Boxer, Beetle: A Novel by Ned Beauman (New York: Bloomsbury, 2011. 256 pp)
Review copy provided by Library Thing.
What Pawn Stars Can Tell Us about Nazis
A Jewish Boxer and a Fascist Scientist
In this tome, at 256 pages in length, Beauman splits the plot into two eras. The “A” story surrounds the lives of Seth “Sinner” Roach, a Jewish boxer from lower class London who finds sexual satisfaction in young men, and Philip Erskine, an intellectual, elitist, and effeminate fascist who studies entomology (the study of insects) and recently has become enthralled with the idea of eugenics (the aim of improving the genetic composition of a population). Erskine, impressed by Sinner’s strength and determination in the boxing ring (despite his short stature) endeavors to study the boxer.
A Nazi Memorabilia Collector and a Neo-Nazi Hit Man
Meanwhile, the “B” story occurs in present-day England with a Nazi memorabilia collector named Kevin. A mundane check-in with a friendly investigator reveals murder and intrigue as Kevin’s life turns upside down when a neo-Nazi hit man chases Kevin throughout London searching for the clues that would reveal what went terribly wrong with Erskine and Sinner 75 years ago.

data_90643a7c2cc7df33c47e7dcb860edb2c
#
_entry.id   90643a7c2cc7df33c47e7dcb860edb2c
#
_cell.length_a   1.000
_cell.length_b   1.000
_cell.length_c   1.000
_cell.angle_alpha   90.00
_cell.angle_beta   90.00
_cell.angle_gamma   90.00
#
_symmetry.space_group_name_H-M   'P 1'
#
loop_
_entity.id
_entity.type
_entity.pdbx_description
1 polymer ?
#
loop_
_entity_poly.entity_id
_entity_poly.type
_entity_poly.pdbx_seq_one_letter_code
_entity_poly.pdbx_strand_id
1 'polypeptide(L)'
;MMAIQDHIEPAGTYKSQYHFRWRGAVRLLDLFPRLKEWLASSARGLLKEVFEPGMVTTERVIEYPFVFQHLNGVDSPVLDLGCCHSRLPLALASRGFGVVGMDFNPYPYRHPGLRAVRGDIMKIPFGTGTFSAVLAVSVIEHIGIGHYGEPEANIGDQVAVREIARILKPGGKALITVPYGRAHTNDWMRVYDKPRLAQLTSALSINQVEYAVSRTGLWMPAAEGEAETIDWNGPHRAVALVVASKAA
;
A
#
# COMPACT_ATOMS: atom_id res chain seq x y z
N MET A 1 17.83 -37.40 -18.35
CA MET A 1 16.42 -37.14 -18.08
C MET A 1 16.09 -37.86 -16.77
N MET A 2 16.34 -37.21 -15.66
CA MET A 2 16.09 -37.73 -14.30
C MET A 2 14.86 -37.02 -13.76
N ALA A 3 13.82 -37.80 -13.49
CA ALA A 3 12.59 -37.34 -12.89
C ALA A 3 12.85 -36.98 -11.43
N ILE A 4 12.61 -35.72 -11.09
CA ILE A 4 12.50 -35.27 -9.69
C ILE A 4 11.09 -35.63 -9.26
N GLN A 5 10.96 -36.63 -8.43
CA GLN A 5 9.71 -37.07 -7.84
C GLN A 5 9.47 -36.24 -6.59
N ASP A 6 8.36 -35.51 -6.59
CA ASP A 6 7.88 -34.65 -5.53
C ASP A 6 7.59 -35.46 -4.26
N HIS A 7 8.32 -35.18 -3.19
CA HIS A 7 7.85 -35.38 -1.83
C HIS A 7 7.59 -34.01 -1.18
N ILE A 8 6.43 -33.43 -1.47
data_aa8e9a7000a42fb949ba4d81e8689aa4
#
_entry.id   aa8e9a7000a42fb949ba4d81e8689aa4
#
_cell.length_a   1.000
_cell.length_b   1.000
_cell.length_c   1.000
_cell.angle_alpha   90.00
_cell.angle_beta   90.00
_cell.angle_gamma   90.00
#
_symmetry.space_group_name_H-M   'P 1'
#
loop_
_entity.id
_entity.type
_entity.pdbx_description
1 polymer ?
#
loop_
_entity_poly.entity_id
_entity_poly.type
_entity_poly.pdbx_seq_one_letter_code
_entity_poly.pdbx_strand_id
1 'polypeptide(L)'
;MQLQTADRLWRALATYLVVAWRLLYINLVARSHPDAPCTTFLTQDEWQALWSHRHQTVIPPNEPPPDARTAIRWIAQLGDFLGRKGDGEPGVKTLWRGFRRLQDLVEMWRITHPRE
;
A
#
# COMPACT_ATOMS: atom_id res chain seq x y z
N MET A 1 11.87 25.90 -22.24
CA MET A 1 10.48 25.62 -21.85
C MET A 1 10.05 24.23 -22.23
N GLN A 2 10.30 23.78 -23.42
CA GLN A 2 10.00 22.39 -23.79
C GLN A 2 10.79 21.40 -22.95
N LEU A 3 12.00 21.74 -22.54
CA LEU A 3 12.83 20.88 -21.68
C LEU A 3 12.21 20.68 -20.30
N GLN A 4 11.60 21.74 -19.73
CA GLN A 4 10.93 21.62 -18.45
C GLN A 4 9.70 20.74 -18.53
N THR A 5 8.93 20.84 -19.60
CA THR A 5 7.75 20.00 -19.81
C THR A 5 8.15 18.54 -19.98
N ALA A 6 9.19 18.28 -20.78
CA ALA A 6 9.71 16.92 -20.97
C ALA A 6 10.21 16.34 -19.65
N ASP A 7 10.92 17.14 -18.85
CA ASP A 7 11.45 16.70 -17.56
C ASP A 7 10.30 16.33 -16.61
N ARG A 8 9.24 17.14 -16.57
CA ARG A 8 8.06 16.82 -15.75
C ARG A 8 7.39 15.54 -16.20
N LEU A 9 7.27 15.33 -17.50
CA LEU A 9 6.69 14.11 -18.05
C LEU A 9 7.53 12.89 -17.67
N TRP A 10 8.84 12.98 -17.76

Erudite Prose, yet Difficult and Unrewarding
If you still understand what’s happening, I applaud you, because Beauman’s plot is exceedingly and deleteriously deep. Both “A” and “B” plots could comprise a full-length book. Coupled with scholarly prose, Boxer, Beetle is a difficult and unrewarding read.
“In idle moments I sometimes like to close my eyes and imagine Joseph Goebbels’ forty-third birthday party. I like to think that even in the busy autumn of 1940, Hitler might have found time to organize a surprise party for his close friend – pretending for weeks that the date had slipped his mind, deliberately ignoring the Propaganda Minister’s increasingly sulky and awkward hints, and waiting until the very last order had been dispatched to his U-boat commanders on the evening of Tuesday, 29 October before he led Goebbels on some pretext into the cocktail lounge of the Reich Chancellery. A great shout of ‘Alles Gutze zum Geburtstag!’, a cascade of streamers, some relieved and perhaps even slightly tearful laughter from Goebbels himself as he embraced the Führer, and the party could begin” (1).
Despite some well-written passages, the subject matter provides this book with its death sentence. As this quote illustrates, the reader must interact closely with fascist ideology in the form of the novel’s characters. Of course, Beauman is not a fascist and his Nazi-leaning characters are by no means portrayed as saintly, but the very subject matter creates an internal reaction similar to Rick from Pawn Stars. Nazi stuff just creeps me out.
Ultimately, Beauman tries to plant too many themes in this small book. Additionally, the subject matter makes Boxer, Beetle an unrewarding read. In short, search elsewhere for WWII-era fiction.
Verdict: 2.5 out of 5
Posted by: Donovan Richards